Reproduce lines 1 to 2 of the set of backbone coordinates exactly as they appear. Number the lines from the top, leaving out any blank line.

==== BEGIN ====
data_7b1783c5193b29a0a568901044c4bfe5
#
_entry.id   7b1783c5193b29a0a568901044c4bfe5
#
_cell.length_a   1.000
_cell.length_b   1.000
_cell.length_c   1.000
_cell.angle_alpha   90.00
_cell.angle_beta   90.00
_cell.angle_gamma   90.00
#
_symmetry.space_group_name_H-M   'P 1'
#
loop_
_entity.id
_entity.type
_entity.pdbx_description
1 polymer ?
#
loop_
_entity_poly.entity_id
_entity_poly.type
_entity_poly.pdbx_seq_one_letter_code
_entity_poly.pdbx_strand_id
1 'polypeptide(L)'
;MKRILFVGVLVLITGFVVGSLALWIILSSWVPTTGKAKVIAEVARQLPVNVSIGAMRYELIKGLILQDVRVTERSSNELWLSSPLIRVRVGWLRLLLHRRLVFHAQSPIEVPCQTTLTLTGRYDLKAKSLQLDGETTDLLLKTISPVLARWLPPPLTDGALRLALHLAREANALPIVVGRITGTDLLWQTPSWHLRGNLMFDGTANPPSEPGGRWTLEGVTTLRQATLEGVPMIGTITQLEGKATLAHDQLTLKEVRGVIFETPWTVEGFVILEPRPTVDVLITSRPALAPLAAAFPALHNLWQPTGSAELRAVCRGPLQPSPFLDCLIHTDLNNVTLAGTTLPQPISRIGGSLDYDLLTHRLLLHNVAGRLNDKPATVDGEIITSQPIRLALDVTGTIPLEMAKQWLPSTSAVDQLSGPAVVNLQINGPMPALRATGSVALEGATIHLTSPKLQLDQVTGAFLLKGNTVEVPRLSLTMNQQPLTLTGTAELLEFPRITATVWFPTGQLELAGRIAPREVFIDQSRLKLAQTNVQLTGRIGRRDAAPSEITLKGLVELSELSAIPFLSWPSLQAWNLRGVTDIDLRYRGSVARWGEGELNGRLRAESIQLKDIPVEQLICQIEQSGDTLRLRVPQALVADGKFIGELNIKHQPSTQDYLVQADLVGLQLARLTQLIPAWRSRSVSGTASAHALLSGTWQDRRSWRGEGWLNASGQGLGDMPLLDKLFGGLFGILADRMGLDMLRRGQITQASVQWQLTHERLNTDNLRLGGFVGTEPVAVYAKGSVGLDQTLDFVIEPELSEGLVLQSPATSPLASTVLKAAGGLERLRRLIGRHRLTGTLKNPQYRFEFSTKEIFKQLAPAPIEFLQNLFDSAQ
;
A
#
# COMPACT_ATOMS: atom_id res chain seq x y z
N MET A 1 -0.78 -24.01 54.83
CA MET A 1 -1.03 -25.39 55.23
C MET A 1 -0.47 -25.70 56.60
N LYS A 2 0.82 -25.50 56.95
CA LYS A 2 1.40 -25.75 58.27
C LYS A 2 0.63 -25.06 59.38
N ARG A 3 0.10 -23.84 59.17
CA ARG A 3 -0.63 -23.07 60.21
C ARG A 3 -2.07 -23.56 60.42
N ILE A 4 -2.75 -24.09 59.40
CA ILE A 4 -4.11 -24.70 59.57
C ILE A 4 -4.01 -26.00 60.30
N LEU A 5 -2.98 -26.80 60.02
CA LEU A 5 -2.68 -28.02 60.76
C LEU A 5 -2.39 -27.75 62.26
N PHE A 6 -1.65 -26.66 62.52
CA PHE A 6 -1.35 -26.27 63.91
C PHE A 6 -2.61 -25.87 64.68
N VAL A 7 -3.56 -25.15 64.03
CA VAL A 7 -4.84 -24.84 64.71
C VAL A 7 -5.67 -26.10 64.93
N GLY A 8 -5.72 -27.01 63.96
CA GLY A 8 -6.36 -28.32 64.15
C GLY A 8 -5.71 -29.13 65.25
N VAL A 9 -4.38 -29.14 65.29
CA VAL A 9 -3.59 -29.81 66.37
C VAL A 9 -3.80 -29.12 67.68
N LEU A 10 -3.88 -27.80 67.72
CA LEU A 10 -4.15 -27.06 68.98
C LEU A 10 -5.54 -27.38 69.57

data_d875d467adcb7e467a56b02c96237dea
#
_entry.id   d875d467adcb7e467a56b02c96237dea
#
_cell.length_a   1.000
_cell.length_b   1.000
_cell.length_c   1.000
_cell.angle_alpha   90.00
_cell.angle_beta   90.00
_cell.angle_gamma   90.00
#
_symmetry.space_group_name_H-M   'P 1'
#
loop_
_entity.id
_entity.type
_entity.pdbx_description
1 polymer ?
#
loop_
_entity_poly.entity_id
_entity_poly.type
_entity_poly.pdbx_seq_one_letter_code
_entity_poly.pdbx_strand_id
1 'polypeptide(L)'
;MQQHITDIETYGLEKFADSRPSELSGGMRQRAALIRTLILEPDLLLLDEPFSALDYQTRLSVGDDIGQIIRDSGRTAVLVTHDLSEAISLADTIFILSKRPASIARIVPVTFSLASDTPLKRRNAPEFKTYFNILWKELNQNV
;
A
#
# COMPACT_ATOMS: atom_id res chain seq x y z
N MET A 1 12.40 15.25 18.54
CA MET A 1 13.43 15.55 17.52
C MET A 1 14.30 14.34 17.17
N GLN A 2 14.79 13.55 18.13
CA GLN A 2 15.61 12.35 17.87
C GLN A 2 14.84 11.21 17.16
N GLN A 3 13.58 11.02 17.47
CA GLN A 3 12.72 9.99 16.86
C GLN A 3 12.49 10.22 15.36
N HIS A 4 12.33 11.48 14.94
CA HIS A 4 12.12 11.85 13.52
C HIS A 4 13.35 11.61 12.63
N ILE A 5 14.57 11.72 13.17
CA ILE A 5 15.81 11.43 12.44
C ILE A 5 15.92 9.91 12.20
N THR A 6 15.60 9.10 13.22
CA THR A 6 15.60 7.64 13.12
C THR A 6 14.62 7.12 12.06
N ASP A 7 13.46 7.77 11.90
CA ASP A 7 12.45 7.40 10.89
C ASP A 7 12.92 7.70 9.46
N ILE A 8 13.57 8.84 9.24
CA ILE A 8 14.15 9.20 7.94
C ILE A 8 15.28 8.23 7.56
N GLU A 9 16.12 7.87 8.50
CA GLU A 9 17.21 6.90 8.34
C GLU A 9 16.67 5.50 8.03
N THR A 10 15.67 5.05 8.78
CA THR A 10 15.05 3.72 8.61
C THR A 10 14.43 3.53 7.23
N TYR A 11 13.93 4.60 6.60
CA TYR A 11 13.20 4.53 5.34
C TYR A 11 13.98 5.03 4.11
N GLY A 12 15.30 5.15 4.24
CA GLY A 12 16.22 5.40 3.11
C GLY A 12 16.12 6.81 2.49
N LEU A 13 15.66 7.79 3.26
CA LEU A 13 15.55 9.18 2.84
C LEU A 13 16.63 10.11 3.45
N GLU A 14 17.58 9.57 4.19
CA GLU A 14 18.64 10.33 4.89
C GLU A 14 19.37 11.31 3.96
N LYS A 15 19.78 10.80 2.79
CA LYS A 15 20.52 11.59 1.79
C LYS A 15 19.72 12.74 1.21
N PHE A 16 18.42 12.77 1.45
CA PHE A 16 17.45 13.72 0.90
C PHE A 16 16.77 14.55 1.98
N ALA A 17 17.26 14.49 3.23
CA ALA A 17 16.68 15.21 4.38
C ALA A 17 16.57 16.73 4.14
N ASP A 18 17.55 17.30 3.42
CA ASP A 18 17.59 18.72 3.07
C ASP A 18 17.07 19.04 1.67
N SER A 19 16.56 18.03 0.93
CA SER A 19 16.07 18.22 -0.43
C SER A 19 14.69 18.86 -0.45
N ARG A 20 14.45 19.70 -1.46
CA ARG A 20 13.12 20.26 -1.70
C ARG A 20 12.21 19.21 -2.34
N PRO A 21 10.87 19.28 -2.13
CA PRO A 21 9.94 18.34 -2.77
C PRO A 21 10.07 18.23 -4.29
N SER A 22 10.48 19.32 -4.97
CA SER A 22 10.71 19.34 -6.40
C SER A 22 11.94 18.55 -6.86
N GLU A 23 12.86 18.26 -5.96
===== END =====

data_7b1783c5193b29a0a568901044c4bfe5
#